On Leesa’s end, the earlier Avena® has done a good job dissipating body heat. It has already found a way to keep the bed well-ventilated through the microcell structure inside the Avena®. So to reassure customers, it could only introduce something better at this point. Good thing the newer LSA200 maintains that capability. And it is enhanced by the breathable cover that wraps up the mattress.
Still, both all-foam models perform best in well-ventilated or air-conditioned rooms.
Edge Support & Sinkage
Edge support has become an essential factor in mattress shopping because of its benefits, chief of which is the extension of mattress life. A stable perimeter prevents sagging which can cause permanent deformation of the bed. Let’s see how Nectar vs Leesa turns out in this light.
As with other all-foam editions, the Nectar Mattress has below-average edge support. It may feel a little less stable at the perimeter, which is not good news for those who like sleeping near it. But the materials used in this model are premium-grade, so it’s not that prone to daily wear and tear.
The flagship Leesa mattress is all-foam, too. Although that doesn’t automatically mean it has weak edge support, it applies to this model. The Sapira, the brand’s hybrid version, is better at this. But like Nectar’s, the original Leesa has good-quality foams that cannot break apart easily. Some folks may find this negligible. Others may deem it a dealbreaker. It’s sometimes a function of preference.
Both Nectar and Leesa have motion isolation capabilities. It’s not as great as those found in hybrids, particularly the Leesa Sapira. But it’s enough to bring you uninterrupted sleep if you are a light sleeper. If you are after little to no motion transfer, you may find a hybrid option more suitable.
Motion isolation is not about limiting your movements. Instead, it contains movements within a specific area of the sleeping surface. However, you should check if the mattress does limit movements while also reducing their transfer. This is not an ideal condition for combo sleepers, as well as couples who’d like some freedom to enjoy amorous activities.
Fortunately, both Leesa and Nectar do not limit movements.
When it comes to price, both mattresses are equally economical and will cost you less money than what you would pay at a brick-and-mortar store. In both cases, you can get a queen-size mattress for under $1,000.
The 2 mattresses do differ in price. They can be purchased online, which means they are cheaper than showroom options. But it also means you can snag an online coupon or take advantage of a sale to get the best possible price. When both are compared, Nectar certainly offers cheaper pricing because it typically has a $125 discount on its products.
The Leesa model often comes with a 15% “SleepDelivered” discount, but there is still a price difference. For example, if Leesa sells a twin-size mattress for $505, you can get the same size from Nectar for $399. Similarly, a full-size mattress from Leesa retails at $590 while the same size from Nectar costs $599.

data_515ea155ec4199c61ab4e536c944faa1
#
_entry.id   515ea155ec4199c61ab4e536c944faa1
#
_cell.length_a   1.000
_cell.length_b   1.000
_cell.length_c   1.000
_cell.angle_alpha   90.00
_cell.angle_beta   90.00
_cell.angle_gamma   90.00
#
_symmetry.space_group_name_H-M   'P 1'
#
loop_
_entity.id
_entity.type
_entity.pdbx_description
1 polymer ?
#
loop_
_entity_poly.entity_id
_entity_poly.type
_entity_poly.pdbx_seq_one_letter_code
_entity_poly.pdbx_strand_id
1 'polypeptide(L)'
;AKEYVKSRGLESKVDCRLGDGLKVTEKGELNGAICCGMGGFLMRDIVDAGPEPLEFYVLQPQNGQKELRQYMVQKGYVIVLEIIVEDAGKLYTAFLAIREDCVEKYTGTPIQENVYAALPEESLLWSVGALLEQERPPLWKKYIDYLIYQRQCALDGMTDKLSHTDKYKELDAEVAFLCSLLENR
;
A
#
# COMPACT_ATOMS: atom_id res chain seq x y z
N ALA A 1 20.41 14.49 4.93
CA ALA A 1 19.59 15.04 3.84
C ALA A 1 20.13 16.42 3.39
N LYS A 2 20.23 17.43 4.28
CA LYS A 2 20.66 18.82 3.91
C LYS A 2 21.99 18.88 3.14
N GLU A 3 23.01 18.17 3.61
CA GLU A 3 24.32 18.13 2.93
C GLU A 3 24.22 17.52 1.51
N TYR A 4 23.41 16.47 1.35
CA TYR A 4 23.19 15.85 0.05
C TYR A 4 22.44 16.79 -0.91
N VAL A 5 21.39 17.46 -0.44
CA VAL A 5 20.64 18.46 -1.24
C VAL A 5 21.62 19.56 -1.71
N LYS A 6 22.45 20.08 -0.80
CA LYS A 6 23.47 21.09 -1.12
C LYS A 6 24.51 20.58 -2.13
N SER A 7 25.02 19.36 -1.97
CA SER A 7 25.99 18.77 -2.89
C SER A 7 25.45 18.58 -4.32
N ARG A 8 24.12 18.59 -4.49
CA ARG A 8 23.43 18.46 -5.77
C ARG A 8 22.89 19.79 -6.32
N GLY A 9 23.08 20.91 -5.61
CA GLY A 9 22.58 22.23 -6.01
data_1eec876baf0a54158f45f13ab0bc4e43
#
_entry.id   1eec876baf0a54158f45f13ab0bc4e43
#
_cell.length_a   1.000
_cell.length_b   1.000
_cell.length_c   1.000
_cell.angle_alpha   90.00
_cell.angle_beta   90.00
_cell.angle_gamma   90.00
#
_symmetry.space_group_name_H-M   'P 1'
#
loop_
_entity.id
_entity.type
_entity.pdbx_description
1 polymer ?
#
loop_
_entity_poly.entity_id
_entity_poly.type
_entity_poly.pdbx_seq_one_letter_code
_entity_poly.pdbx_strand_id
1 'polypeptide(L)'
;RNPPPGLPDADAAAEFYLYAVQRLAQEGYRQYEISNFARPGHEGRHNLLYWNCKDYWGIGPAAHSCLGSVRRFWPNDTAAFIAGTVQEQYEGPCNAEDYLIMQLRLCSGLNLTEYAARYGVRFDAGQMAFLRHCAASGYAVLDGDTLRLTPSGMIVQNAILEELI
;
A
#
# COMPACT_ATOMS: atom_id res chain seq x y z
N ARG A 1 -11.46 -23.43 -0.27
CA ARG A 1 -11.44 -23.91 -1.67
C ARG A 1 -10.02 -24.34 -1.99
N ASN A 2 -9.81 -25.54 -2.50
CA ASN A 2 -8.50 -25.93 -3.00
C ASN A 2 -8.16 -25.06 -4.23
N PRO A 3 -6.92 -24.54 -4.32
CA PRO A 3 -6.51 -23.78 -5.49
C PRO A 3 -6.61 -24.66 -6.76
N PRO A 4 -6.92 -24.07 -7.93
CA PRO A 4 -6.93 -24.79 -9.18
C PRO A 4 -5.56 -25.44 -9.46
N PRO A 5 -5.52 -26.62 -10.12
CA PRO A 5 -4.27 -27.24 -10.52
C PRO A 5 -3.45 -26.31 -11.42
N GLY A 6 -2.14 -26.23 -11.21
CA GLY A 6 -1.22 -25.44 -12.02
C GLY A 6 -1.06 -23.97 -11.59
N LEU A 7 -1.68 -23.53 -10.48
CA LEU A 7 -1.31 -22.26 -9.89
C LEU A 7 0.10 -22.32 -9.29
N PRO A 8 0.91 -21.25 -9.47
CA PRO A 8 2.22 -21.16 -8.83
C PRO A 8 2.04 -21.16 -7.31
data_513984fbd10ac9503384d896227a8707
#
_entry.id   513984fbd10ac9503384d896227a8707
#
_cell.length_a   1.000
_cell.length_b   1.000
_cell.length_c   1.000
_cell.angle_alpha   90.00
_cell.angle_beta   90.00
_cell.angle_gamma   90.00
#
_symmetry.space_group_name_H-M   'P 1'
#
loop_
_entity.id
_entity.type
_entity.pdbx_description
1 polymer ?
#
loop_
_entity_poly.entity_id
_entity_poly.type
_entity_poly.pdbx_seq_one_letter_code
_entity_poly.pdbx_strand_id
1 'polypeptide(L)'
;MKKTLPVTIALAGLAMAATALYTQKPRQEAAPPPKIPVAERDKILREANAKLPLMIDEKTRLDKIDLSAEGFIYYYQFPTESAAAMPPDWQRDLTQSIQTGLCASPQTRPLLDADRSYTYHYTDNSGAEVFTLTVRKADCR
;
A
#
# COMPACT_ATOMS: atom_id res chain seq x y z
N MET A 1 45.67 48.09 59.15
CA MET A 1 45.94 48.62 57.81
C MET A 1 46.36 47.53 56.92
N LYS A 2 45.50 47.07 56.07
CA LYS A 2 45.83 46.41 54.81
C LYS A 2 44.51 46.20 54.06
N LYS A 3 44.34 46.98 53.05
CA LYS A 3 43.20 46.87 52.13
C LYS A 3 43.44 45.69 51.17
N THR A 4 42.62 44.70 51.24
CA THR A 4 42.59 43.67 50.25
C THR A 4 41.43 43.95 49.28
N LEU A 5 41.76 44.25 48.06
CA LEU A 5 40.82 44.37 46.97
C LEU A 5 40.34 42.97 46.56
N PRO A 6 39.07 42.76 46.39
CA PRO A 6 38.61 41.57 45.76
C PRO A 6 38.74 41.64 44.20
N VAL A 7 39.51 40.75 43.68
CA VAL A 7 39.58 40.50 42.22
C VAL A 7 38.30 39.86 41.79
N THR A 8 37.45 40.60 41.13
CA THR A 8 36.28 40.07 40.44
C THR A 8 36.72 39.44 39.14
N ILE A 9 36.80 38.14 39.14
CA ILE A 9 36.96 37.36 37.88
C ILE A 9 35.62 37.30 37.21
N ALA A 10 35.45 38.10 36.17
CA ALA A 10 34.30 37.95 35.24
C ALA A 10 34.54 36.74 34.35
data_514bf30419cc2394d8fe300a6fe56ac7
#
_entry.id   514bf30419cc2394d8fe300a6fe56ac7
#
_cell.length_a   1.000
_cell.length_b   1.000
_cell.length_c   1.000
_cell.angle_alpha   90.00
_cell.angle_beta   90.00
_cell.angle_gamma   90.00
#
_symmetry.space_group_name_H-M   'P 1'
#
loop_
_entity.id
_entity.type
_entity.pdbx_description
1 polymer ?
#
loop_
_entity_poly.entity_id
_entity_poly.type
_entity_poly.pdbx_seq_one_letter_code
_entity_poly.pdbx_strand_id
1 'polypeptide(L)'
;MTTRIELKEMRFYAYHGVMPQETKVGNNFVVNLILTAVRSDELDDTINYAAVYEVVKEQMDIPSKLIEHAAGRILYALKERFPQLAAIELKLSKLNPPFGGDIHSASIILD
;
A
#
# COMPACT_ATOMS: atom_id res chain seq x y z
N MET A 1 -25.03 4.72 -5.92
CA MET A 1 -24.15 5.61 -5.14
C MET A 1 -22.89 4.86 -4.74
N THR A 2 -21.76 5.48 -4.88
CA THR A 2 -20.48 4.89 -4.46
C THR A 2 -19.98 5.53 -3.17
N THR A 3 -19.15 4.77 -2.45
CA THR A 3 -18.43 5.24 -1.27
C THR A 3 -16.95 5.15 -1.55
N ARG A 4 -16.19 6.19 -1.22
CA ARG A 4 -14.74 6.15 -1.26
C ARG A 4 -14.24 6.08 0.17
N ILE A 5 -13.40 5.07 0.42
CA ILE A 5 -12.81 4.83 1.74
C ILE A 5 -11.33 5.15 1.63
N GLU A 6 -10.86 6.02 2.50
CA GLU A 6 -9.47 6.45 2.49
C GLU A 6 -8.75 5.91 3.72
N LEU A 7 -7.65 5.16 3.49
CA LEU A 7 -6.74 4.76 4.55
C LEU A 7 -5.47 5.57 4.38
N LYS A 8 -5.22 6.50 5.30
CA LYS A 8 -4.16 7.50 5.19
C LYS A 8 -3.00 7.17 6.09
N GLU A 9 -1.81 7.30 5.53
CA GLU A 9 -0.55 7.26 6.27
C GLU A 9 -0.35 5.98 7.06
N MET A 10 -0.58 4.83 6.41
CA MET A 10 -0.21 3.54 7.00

In terms of financing options, you can pay for your Leesa mattress through PayPal credit or Affirm. In Nectar’s case, you can pay your balance over 6 months through the lease-to-own financing program. Unlike PayPal and Affirm, you do not need to prove any credit credential for using the lease-to-own financing program. If you can make the payments on time, you can own the mattress.
Of course, you can also pay upfront and take the mattress home–no strings attached. It is also important to note that Nectar does not offer its discounts if you are opting for the financing option.
Pros & Cons
- Perfect medium-firm feel for side sleepers.
- Significantly cheaper, after discount.
- Sleeps relatively cool.
- Has customer-centric policies.
- May be too soft for back or stomach sleepers.
- Has below-average edge support.
- Uses a premium proprietary material.
- Contours and supports your curves.
- Blends soft and firm for back and stomach sleepers.
- Reduces motion transfer.
- May be pricier than Nectar, but still affordable.
- Has below-average edge support.
Also Checkout Leesa and Nectar comparison with other mattress.
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|Tuft and Needle vs. Leesa Mattress Review|
|Leesa vs. Casper Mattress Review|
You may also find Leesa on that list. Mostly, we’ve based the ranking on the user and expert reviews, and the factors disclosed by the companies on their websites.
In our comparison guides, however, we look at the factors one at a time. And we often use information about the brands. This is why Nectar ends up with a higher score. But this is not to say that you shouldn’t consider the Leesa Mattress. In fact, we’ve just shown you how to evaluate the factors to encourage you to do the same.
Nothing will make us happier than knowing you’ve found the perfect fit for you through us. With this in mind, you are free to rate them 2 models on your own. But we hope you have a few takeaways from our short time together.